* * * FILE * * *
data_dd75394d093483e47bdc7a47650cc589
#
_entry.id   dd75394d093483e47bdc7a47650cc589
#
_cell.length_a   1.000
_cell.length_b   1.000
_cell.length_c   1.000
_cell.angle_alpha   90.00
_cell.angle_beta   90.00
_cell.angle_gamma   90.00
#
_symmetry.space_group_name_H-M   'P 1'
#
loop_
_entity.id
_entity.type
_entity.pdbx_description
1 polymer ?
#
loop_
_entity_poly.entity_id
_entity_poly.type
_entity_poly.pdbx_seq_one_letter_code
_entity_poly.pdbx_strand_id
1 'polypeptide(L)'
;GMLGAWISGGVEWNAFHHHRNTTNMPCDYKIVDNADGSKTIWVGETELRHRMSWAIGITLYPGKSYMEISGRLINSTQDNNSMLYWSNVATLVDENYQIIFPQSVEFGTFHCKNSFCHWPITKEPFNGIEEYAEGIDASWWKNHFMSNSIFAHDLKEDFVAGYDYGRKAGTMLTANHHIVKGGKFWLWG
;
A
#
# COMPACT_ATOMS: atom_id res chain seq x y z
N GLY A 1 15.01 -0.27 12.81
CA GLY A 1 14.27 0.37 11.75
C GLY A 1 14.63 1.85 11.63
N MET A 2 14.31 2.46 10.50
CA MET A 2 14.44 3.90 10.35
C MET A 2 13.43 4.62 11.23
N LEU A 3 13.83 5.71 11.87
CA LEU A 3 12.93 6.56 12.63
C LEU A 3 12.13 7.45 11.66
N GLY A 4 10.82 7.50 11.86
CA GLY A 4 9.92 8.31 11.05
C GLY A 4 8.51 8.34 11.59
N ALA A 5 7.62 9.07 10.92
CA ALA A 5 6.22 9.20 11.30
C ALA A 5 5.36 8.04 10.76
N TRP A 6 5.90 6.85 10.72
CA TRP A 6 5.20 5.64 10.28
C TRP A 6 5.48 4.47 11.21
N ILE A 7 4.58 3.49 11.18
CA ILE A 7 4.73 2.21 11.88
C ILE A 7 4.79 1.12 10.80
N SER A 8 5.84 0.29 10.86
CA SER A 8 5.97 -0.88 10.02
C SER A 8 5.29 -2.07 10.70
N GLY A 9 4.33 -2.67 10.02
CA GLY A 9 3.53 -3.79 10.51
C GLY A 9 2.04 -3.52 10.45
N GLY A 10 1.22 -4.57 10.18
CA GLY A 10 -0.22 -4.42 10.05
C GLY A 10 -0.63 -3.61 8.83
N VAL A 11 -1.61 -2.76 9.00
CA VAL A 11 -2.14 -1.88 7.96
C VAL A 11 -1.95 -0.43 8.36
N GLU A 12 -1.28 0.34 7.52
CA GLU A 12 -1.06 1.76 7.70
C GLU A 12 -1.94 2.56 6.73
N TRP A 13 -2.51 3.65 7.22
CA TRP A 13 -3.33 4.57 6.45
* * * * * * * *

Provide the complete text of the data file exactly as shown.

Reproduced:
data_dd75394d093483e47bdc7a47650cc589
#
_entry.id   dd75394d093483e47bdc7a47650cc589
#
_cell.length_a   1.000
_cell.length_b   1.000
_cell.length_c   1.000
_cell.angle_alpha   90.00
_cell.angle_beta   90.00
_cell.angle_gamma   90.00
#
_symmetry.space_group_name_H-M   'P 1'
#
loop_
_entity.id
_entity.type
_entity.pdbx_description
1 polymer ?
#
loop_
_entity_poly.entity_id
_entity_poly.type
_entity_poly.pdbx_seq_one_letter_code
_entity_poly.pdbx_strand_id
1 'polypeptide(L)'
;GMLGAWISGGVEWNAFHHHRNTTNMPCDYKIVDNADGSKTIWVGETELRHRMSWAIGITLYPGKSYMEISGRLINSTQDNNSMLYWSNVATLVDENYQIIFPQSVEFGTFHCKNSFCHWPITKEPFNGIEEYAEGIDASWWKNHFMSNSIFAHDLKEDFVAGYDYGRKAGTMLTANHHIVKGGKFWLWG
;
A
#
# COMPACT_ATOMS: atom_id res chain seq x y z
N GLY A 1 15.01 -0.27 12.81
CA GLY A 1 14.27 0.37 11.75
C GLY A 1 14.63 1.85 11.63
N MET A 2 14.31 2.46 10.50
CA MET A 2 14.44 3.90 10.35
C MET A 2 13.43 4.62 11.23
N LEU A 3 13.83 5.71 11.87
CA LEU A 3 12.93 6.56 12.63
C LEU A 3 12.13 7.45 11.66
N GLY A 4 10.82 7.50 11.86
CA GLY A 4 9.92 8.31 11.05
C GLY A 4 8.51 8.34 11.59
N ALA A 5 7.62 9.07 10.92
CA ALA A 5 6.22 9.20 11.30
C ALA A 5 5.36 8.04 10.76
N TRP A 6 5.90 6.85 10.72
CA TRP A 6 5.20 5.64 10.28
C TRP A 6 5.48 4.47 11.21
N ILE A 7 4.58 3.49 11.18
CA ILE A 7 4.73 2.21 11.88
C ILE A 7 4.79 1.12 10.80
N SER A 8 5.84 0.29 10.86
CA SER A 8 5.97 -0.88 10.02
C SER A 8 5.29 -2.07 10.70
N GLY A 9 4.33 -2.67 10.02
CA GLY A 9 3.53 -3.79 10.51
C GLY A 9 2.04 -3.52 10.45
N GLY A 10 1.22 -4.57 10.18
CA GLY A 10 -0.22 -4.42 10.05
C GLY A 10 -0.63 -3.61 8.83
N VAL A 11 -1.61 -2.76 9.00
CA VAL A 11 -2.14 -1.88 7.96
C VAL A 11 -1.95 -0.43 8.36
N GLU A 12 -1.28 0.34 7.52
CA GLU A 12 -1.06 1.76 7.70
C GLU A 12 -1.94 2.56 6.73
N TRP A 13 -2.51 3.65 7.22
CA TRP A 13 -3.33 4.57 6.45